That feels about right. Very, very, very good career, and one that means more to Philadelphians than it does to anybody anywhere else.

Utley just wasn't that same dynamic player over a long enough portion of his career. The serious knee injuries were the major reason why. Without them, we might be talking about a first-ballot Hall of Famer.

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Phillies 28-man roster: Kyle Garlick, Enyel De Los Santos optioned to Lehigh Valley

Phillies 28-man roster: Kyle Garlick, Enyel De Los Santos optioned to Lehigh Valley

To trim their roster from 30 to 28 ahead of Thursday's deadline, the Phillies optioned outfielder Kyle Garlick and right-handed reliever Enyel De Los Santos to their satellite site at Lehigh Valley.

MLB rosters will stay at 28 the rest of the regular season and postseason. Initially, rosters were set to be cut to 26 two weeks from now but MLB has revised that rule amid so many game postponements already related to COVID-19.

The Phillies now have 13 position players and 15 pitchers, a.k.a a four-man bench and 10-man bullpen. Garlick was the likeliest bench candidate to go given that he has options remaining. The Phillies didn't need to remove Garlick, or De Los Santos for that matter, from their 40-man roster to remove them from the active roster.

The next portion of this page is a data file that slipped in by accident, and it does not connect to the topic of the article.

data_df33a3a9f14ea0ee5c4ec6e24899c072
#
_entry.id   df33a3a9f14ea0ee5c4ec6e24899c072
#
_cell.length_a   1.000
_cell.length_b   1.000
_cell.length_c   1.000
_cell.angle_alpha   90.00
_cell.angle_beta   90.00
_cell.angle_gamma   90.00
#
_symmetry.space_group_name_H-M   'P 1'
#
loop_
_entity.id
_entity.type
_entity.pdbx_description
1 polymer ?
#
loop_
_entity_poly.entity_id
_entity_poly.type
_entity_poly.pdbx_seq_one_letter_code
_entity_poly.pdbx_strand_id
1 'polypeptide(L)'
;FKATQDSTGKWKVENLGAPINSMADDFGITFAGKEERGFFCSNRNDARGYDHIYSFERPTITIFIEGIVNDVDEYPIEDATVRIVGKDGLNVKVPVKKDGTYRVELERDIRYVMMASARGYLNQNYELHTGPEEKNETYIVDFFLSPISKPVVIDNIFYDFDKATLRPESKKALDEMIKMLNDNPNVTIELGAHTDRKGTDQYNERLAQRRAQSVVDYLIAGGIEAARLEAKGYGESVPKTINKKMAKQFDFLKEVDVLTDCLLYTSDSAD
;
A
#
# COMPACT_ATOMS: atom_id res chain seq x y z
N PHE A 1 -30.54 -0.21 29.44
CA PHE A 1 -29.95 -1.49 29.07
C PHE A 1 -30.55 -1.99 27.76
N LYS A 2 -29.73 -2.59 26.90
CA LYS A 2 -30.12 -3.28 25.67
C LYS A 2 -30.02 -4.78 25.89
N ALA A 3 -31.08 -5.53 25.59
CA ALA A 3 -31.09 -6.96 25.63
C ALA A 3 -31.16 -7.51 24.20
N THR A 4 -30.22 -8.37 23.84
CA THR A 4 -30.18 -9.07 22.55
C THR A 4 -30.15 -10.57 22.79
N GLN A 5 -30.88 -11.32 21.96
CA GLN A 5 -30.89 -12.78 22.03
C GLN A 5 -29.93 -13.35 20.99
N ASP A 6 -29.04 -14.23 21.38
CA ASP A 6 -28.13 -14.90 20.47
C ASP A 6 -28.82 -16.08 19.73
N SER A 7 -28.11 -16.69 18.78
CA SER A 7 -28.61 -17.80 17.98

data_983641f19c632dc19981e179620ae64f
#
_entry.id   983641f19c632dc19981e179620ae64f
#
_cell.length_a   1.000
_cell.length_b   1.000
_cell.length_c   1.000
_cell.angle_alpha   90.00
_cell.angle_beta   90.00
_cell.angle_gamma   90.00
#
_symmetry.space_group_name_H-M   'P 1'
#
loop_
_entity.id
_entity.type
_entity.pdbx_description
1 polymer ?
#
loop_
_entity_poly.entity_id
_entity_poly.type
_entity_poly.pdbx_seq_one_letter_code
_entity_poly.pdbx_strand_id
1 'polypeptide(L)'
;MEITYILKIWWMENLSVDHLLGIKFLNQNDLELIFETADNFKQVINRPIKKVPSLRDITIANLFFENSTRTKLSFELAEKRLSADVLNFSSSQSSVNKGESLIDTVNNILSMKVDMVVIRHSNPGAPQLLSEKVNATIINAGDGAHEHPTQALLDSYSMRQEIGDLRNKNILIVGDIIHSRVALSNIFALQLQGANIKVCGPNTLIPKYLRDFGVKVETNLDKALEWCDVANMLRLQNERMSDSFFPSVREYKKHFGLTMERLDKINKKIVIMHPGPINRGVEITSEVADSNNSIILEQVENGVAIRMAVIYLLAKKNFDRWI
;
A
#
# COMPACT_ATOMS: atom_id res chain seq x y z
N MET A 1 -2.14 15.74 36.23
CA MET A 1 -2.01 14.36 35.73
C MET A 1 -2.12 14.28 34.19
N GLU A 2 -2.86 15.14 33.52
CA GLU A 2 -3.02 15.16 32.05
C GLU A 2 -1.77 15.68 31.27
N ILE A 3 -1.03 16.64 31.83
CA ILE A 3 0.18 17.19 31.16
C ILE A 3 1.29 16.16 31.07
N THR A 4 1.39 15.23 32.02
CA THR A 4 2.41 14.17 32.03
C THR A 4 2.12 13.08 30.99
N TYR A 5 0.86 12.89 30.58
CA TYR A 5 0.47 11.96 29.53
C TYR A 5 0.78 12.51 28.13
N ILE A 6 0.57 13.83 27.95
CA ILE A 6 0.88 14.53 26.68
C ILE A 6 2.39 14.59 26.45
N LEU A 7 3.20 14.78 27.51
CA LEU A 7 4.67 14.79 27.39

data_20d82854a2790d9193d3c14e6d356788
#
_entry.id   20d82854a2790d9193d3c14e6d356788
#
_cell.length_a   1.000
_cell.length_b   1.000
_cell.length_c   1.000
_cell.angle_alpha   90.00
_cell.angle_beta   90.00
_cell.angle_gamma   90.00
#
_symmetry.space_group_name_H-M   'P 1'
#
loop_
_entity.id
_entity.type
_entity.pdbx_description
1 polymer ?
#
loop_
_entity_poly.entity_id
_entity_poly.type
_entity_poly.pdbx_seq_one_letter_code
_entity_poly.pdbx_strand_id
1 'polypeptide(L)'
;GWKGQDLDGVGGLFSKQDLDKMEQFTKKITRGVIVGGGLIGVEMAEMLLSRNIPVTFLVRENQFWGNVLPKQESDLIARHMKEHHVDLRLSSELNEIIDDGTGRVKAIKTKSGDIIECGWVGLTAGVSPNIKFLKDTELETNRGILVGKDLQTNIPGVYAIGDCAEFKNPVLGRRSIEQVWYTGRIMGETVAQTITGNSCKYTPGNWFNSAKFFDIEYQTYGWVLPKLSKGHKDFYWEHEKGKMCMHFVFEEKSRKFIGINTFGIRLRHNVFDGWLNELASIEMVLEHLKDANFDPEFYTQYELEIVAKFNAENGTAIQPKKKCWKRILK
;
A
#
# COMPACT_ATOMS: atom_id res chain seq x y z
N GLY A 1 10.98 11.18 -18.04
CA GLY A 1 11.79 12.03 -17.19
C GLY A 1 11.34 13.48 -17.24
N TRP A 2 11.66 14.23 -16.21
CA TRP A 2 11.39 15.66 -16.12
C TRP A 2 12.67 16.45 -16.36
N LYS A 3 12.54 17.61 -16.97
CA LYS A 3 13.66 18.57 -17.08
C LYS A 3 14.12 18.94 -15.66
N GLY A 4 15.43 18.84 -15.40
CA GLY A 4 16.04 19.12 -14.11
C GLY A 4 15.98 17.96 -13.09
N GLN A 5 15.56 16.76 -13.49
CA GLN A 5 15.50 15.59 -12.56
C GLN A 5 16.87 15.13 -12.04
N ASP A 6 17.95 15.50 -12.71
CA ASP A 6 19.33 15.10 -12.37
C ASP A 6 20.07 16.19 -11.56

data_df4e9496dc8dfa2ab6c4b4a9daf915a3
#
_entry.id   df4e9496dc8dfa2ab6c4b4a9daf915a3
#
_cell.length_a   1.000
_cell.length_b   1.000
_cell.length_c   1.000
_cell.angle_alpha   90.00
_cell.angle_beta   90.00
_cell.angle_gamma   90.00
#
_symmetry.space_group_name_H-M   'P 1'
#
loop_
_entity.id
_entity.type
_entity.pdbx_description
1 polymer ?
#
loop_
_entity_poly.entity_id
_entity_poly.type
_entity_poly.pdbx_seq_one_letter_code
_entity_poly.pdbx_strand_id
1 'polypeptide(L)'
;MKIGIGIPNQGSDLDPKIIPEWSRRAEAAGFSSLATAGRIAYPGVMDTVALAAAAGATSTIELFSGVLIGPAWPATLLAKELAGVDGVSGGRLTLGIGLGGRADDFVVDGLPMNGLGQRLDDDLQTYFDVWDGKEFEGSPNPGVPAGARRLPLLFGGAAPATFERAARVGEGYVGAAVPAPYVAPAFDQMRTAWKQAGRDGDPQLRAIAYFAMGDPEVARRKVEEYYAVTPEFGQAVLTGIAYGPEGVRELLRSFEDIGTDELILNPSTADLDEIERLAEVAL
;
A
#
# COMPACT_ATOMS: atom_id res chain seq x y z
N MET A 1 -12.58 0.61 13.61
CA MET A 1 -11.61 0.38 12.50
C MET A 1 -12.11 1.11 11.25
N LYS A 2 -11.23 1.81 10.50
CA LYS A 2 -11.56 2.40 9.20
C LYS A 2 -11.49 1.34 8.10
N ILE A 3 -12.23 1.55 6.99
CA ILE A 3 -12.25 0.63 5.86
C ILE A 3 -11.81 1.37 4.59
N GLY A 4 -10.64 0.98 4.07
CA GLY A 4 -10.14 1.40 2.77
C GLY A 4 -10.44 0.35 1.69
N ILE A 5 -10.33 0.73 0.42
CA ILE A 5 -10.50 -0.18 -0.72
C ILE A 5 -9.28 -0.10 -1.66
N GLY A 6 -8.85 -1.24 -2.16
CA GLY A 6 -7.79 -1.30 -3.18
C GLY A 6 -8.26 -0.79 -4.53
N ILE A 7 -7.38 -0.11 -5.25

Garlick's ability to hit lefties for power was why the Phillies carried him on their opening day roster. He went 0 for 2 in the Phillies' first six games, both at-bats coming in the first game of Wednesday's doubleheader started by Yankees lefty J.A. Happ. 

De Los Santos had not pitched yet this season. He pitched 30 innings for the Phillies across 2018 and 2019 with a 5.70 ERA and 1.50 WHIP. Still, there was a belief he could help in this bullpen which lacks right-handed threats beyond closer Hector Neris and right-handed velocity overall.

It appeared that Austin Davis, a fringe reliever, might be the bullpen casualty after he allowed four runs to the Yankees while recording one out, but the Phillies opted to keep the extra lefty over the extra righty.

This is their bullpen, which has a 9.18 ERA and .338 opponents' batting average this season with no magic potions in sight:

Hector Neris
Tommy Hunter
Adam Morgan (LHP)
Jose Alvarez (LHP)
Deolis Guerra